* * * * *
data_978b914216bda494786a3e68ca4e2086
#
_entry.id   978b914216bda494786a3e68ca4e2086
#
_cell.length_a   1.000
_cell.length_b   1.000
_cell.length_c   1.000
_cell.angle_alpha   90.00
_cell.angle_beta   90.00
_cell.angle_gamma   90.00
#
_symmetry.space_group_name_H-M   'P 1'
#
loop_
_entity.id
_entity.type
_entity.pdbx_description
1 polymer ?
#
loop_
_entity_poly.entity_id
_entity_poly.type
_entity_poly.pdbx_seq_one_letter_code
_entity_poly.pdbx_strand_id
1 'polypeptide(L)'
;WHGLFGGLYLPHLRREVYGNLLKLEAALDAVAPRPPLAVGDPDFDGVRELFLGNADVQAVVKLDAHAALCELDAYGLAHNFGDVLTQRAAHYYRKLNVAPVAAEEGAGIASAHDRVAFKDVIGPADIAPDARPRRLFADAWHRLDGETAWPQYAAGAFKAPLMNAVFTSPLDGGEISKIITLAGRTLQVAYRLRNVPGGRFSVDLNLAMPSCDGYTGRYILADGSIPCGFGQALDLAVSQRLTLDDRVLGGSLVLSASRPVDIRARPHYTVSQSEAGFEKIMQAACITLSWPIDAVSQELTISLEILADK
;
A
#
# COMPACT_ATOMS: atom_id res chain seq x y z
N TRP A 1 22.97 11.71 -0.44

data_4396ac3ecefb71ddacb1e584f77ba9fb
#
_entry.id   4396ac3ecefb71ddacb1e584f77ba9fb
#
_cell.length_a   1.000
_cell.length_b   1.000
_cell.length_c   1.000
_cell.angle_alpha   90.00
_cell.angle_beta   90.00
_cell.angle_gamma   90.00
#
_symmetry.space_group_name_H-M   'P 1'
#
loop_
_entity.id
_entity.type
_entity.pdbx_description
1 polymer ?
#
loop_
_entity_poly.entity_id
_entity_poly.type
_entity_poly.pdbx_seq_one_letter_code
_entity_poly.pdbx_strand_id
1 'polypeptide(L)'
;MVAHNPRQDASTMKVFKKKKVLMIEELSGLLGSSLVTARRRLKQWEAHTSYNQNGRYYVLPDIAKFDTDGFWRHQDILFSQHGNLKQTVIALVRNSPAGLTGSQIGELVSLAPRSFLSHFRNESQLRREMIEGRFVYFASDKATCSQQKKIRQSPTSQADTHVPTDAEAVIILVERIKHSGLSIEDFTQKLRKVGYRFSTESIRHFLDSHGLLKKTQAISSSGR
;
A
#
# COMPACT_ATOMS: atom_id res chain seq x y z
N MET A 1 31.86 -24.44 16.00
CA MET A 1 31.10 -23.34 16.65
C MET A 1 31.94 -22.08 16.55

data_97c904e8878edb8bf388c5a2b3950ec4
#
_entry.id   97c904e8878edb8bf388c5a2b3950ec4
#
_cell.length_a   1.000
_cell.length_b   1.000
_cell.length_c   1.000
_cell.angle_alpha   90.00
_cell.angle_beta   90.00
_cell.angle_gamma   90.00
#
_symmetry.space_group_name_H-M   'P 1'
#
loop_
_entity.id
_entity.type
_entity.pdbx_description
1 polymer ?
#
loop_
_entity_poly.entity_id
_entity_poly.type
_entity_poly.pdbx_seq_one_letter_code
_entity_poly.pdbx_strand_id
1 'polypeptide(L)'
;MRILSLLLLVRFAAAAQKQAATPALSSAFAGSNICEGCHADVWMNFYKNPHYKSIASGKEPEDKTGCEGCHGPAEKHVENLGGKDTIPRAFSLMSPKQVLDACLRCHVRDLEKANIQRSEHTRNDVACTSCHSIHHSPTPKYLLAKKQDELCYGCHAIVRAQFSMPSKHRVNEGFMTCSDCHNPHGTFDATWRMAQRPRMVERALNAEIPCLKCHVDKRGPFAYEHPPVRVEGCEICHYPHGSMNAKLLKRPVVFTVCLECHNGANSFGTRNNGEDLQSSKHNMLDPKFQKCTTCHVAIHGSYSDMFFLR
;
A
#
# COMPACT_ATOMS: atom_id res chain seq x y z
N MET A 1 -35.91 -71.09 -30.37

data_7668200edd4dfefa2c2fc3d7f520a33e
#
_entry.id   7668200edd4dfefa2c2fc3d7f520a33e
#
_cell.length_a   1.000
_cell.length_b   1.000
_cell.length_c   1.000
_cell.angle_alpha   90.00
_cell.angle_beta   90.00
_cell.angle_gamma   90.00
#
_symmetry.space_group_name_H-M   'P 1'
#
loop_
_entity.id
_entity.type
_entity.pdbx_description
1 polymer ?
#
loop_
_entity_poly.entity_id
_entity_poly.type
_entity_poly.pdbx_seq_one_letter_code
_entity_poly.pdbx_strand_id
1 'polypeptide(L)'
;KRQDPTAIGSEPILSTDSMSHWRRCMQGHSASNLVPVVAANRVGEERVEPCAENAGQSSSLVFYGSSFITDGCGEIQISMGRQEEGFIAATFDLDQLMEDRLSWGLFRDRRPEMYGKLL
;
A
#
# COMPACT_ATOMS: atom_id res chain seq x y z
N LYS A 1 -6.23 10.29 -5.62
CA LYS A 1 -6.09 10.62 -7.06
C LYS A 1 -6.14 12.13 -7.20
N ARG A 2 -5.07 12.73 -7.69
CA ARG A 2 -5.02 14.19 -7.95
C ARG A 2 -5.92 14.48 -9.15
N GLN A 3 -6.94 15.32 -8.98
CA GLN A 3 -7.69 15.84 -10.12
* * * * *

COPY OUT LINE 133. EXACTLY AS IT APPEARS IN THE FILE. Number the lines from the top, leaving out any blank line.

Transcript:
CA GLN A 3 -7.69 15.84 -10.12